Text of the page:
President Barack Obama's reelection effort spent millions on mobile ads that targeted down to the neighborhood level in battleground states, digital operatives for the campaign told Adweek. And the victors claim targeting on-the-go voters moved the needle, underscoring a 2012 that saw the mobile marketing space seemingly toddle towards significantly impacting the larger advertising world.
In the case of mobile video ads, the Democratic operatives said they got click-through rates from 3 percent to 19.5 percent during the race's crucial stretch run when Mitt Romney appeared to surge in late October and early November. The promos criticized the GOP candidate's tax plan and praised Obama's auto industry bailout, among other examples.
"We knew we had to be in mobile," said Shannon Lee, the campaign's digital lead who previously worked at interactive shop Digitas. "The work we did there was exciting because we felt it was directly impacting the election."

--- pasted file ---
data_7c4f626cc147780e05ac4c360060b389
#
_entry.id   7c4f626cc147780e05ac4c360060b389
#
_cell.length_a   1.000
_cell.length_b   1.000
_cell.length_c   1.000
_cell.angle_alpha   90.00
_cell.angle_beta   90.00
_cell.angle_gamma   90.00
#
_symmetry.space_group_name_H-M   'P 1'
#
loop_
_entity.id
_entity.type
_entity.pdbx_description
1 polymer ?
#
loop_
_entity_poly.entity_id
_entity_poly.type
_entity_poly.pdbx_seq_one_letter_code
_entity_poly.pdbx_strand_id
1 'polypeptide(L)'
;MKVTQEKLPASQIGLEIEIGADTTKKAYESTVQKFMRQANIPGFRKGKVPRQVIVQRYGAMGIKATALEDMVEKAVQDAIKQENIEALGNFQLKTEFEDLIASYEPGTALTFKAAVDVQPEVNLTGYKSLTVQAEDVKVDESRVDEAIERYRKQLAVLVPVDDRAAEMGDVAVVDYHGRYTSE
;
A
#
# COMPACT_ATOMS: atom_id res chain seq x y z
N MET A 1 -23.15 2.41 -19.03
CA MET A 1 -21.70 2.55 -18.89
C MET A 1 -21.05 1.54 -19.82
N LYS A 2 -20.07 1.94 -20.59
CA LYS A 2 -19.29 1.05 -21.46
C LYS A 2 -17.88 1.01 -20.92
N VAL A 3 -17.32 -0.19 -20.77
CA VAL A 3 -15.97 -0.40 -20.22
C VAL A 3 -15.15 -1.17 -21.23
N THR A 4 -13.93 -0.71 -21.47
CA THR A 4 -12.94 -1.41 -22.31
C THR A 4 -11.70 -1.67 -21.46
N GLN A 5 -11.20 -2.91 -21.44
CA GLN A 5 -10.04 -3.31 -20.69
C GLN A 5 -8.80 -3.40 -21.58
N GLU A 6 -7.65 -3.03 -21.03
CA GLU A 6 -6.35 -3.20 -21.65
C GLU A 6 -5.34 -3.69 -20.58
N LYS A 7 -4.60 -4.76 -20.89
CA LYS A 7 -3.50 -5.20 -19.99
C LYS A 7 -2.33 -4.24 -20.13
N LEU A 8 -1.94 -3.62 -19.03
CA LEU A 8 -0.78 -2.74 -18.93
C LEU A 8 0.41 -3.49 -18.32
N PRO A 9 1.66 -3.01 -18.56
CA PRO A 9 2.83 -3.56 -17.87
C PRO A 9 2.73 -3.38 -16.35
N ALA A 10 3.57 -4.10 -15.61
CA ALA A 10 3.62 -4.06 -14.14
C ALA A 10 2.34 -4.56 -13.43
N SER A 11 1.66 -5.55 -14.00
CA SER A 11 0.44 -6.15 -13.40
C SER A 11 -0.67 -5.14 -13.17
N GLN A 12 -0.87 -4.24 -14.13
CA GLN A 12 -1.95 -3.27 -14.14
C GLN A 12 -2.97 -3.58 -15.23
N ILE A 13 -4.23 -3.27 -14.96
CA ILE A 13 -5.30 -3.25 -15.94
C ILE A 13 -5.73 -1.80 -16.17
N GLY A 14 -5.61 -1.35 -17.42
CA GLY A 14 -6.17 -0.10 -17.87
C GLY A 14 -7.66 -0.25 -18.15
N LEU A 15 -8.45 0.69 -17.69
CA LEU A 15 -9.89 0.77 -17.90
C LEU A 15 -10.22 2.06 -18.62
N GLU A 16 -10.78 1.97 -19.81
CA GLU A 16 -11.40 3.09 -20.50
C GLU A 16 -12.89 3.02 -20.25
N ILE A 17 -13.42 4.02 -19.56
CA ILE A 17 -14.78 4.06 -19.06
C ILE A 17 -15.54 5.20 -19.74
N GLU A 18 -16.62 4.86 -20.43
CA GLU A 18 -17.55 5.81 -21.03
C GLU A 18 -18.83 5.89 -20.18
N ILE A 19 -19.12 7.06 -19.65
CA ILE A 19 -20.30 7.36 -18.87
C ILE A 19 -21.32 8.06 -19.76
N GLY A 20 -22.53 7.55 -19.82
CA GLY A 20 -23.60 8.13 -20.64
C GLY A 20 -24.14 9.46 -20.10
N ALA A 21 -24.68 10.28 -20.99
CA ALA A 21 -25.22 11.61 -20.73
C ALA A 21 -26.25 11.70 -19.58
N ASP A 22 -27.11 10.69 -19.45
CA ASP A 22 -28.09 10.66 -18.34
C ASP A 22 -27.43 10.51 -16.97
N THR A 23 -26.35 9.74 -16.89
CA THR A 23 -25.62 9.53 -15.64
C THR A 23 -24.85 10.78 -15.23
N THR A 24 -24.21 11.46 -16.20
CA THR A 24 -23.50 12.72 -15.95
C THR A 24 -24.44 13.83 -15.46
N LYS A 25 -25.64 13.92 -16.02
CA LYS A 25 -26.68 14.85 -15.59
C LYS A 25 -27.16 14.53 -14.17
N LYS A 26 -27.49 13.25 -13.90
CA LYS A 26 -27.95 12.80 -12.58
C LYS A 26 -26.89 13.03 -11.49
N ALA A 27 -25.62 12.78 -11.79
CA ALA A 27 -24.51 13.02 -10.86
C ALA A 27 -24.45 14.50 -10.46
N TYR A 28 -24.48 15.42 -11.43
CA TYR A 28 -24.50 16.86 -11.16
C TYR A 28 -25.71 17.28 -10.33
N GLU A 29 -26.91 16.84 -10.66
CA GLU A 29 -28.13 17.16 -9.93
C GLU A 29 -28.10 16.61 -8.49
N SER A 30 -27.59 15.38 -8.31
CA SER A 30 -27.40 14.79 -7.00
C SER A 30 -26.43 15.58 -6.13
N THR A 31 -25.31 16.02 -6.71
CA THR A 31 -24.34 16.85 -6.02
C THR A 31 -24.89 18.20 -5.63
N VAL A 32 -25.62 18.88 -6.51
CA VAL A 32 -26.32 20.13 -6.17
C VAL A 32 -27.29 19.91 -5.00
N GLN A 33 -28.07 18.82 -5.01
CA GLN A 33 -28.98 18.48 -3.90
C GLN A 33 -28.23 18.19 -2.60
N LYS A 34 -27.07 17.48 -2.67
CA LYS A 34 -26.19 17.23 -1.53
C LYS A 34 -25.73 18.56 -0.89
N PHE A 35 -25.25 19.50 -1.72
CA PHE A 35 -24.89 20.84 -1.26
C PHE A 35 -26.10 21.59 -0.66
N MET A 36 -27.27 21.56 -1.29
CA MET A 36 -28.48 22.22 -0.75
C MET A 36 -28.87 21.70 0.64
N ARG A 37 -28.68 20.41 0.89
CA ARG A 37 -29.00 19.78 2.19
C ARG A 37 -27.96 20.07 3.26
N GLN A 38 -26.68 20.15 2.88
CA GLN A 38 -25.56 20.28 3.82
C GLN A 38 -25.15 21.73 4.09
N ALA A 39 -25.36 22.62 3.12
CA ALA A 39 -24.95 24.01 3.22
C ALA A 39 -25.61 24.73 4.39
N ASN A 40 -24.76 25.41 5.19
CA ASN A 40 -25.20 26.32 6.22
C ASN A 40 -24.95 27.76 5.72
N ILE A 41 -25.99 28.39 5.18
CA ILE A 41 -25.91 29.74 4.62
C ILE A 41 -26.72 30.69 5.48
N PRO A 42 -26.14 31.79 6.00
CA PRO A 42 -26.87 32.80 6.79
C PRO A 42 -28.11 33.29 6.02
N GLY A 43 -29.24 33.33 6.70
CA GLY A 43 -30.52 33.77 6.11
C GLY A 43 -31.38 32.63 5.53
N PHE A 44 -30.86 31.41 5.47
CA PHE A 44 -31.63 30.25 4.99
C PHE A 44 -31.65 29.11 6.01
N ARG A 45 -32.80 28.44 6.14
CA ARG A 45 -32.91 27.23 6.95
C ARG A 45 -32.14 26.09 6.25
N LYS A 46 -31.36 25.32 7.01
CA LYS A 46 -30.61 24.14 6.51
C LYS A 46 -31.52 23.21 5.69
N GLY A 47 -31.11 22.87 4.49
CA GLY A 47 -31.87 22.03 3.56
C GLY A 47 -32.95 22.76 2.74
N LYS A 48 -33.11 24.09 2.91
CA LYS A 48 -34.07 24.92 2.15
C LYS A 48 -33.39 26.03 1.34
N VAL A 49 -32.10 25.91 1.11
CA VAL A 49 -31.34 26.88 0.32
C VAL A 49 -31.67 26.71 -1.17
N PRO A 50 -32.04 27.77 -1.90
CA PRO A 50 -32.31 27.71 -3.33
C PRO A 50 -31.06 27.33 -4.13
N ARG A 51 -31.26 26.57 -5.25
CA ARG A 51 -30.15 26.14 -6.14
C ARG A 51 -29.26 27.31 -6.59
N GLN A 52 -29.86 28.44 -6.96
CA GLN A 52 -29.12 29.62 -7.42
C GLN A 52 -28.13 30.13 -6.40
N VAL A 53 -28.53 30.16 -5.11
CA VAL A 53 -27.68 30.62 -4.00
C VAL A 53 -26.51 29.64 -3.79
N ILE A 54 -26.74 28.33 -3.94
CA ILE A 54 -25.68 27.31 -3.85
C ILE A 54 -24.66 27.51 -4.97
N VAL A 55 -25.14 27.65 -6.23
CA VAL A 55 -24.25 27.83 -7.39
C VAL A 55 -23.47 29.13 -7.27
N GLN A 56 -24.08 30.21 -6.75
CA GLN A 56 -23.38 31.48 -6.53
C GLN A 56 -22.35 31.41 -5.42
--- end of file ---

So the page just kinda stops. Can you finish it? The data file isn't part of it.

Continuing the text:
The ads typically zeroed in on young, female and Hispanic voters in Ohio, Michigan, Nevada, Iowa, Florida and Colorado, appearing via mobile properties owned by major regional news outlets such as the Cincinnati Enquirer, Detroit Free Press, Las Vegas Review-Journal, Des Moines Register, Miami Herald and Denver Post. The Obama digital team also bought ads directly from CNN, The Weather Channel, Associated Press and Pandora, leveraging through those publishers' mobile apps.
Interestingly, Lee said paid mobile Web and mobile app ads were not run to increase Obama for America donations but rather to persuade viewers and get out the vote.
"Email and text were already converting a lot of those people for donations," she said. "Our hypothesis was that taking out your credit card number would be too laborious when it came to investing in paid mobile ads."
With escalating smartphone and tablet sales, the mobile space will almost certainly be one to watch during election cycles to come. Greg Hallinan, CMO of Verve Mobile, which helped the Democratic campaign target mobile ads, proclaimed, "On the mobile front, the 2008 election was about text messages. This one was about targeted mobile advertising."